I’M RETIRED, BUT I KEEP fairly busy. From January through April, I volunteer at AARP, helping folks file their income taxes. From May through October, our vegetable garden keeps me occupied. That leaves November and December as a slow period. There’s some volunteering that I do, but nothing that fills up large amounts of time.
This year, I thought I might try some seasonal part-time work to keep myself occupied. Retailers usually need help during the holiday season. I’m sure that I could have gotten a higher wage if I’d applied to work for one of the big discount retail chains. But I really didn’t want to be too stressed by large volumes of customers, so I limited my job search to a few stores that I thought would need extra staff but wouldn’t be swamped by huge crowds on Black Friday.
The experience reminded me of three things. Although I knew each of them, it was good to get a refresher.
First, resumes still matter. At first, I slightly modified my current curriculum vitae (CV), stating that I wanted a seasonal, part-time retail position, but I left my work experience unchanged.
I got soundly rejected by potential employers. Maybe it was discrimination because of my extensive work history. Maybe they thought I was overqualified. It really doesn’t matter—it wasn’t working.
I changed my CV. I showed only five years of experience and, instead of saying that I was a manufacturing director, I said I’d been responsible for customer satisfaction. Customer satisfaction was certainly part of my previous job description, just not my only duty. Suddenly, I got more calls from employers, including an employer that had previously rejected me based on my old CV.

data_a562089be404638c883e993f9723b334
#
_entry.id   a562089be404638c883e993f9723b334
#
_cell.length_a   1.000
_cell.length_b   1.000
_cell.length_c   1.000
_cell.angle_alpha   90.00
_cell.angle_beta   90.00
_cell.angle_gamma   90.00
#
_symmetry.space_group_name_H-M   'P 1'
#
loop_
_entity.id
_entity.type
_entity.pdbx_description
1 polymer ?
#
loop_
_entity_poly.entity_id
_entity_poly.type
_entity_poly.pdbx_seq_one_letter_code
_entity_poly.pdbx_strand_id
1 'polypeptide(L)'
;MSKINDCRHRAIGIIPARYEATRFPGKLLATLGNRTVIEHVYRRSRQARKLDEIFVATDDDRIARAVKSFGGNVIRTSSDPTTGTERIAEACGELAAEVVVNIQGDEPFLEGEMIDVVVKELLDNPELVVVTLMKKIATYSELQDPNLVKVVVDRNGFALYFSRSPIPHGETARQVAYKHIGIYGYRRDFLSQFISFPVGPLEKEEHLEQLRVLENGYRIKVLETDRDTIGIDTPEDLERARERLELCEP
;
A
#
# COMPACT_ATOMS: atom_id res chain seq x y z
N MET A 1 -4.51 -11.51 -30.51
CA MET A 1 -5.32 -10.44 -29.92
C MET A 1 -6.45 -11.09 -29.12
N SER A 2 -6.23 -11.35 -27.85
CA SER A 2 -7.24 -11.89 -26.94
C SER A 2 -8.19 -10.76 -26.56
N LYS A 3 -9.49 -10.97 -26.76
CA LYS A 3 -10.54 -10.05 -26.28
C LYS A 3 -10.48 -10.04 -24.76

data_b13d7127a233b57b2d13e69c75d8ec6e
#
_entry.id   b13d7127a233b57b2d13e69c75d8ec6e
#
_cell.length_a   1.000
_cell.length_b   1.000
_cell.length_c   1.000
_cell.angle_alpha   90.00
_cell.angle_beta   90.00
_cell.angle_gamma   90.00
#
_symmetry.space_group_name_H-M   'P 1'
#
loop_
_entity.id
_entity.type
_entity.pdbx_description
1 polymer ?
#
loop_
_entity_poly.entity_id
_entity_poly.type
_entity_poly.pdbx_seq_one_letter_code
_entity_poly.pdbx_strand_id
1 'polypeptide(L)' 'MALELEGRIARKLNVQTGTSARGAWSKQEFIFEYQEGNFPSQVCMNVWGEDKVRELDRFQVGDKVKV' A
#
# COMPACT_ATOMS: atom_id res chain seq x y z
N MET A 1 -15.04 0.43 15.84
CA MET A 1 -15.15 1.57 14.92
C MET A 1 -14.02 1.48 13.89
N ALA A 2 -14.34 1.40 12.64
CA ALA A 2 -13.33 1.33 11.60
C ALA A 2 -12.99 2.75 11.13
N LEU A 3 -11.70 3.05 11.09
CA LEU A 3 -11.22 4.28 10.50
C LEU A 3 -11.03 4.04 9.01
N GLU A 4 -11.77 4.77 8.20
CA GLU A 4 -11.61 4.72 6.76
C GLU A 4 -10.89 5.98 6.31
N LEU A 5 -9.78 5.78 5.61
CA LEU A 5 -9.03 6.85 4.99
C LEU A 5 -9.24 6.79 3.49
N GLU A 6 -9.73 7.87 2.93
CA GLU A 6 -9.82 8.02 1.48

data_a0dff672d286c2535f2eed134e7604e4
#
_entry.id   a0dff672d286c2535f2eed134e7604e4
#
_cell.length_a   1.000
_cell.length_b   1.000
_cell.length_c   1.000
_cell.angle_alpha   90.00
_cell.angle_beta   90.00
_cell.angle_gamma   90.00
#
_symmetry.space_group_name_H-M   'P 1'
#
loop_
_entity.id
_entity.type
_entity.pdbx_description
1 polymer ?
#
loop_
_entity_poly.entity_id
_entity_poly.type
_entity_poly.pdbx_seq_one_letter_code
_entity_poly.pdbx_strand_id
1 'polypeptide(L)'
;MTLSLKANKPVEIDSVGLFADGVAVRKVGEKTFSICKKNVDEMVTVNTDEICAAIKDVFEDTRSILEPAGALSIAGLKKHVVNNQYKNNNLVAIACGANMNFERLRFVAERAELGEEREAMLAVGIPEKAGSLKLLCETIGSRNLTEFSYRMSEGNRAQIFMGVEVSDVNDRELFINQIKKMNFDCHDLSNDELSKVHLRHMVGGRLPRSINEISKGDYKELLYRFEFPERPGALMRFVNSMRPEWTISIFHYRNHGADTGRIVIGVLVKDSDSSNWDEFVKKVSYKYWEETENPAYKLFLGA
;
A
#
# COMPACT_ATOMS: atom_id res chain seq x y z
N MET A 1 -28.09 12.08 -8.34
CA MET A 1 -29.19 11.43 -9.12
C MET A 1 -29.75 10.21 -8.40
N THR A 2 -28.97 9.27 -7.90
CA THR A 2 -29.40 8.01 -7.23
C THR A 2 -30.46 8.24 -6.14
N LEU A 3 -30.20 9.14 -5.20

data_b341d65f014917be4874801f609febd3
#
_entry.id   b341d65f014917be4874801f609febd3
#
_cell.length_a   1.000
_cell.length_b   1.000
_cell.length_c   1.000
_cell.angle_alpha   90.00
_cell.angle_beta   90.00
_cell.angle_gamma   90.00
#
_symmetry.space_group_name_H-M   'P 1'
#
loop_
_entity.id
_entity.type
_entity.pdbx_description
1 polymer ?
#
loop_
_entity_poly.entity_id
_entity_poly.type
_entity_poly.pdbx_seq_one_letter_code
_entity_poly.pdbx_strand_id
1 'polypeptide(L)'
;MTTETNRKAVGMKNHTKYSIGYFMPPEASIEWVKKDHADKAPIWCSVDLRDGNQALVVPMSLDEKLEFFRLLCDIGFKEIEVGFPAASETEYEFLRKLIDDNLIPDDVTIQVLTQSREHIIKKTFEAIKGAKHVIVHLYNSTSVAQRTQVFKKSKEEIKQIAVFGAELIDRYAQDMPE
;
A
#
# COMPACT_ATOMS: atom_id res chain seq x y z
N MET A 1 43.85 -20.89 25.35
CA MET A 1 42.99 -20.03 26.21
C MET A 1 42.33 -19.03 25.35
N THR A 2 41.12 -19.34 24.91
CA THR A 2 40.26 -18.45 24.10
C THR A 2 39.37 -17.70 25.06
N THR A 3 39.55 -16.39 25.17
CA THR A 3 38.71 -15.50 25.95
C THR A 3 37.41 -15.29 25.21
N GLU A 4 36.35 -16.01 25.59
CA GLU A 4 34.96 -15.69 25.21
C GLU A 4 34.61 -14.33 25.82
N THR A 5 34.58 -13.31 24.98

Second, culture matters. I took a job at a national bookseller. Everybody was very nice to the new guy. I was wondering if this was just lucky happenstance or something that the manager worked to achieve.
I found out one day when I had a problem. I thought a customer had a gift card that she was trying to redeem. I couldn’t get the gift card to be accepted, so I sent the customer to another cashier. I warned the cashier over the radio of the issue that I was having, and asked him to let me know what he did to get the card to work.
A few minutes later, my colleague radioed me and told me that the person was trying to buy a gift card, not redeem one. I thanked him for letting me know. Being of relatively thick skin, I thought nothing more of the exchange. But then I heard the manager come over the radio and gently suggest to my coworker that perhaps his response had been a bit too sarcastic. Obviously, the manager was working to make sure all discussions were professional and respectful.
Third, work is just a way to exchange our time for money. I’d taken the job to meet new coworkers, learn a bit about the book trade and stay out of my wife’s way for a few hours each week. I wasn’t working for the money. But it still affected my thinking.
Our dog had a minor medical issue that required a trip to the veterinarian for some pain medication and antibiotics. The vet’s bill came to 20 hours of working. My wife reminded me that I wasn’t paying the vet bills with my current job. Still, I found myself converting all sorts of expenses into the number of hours I’d have to work to pay for them.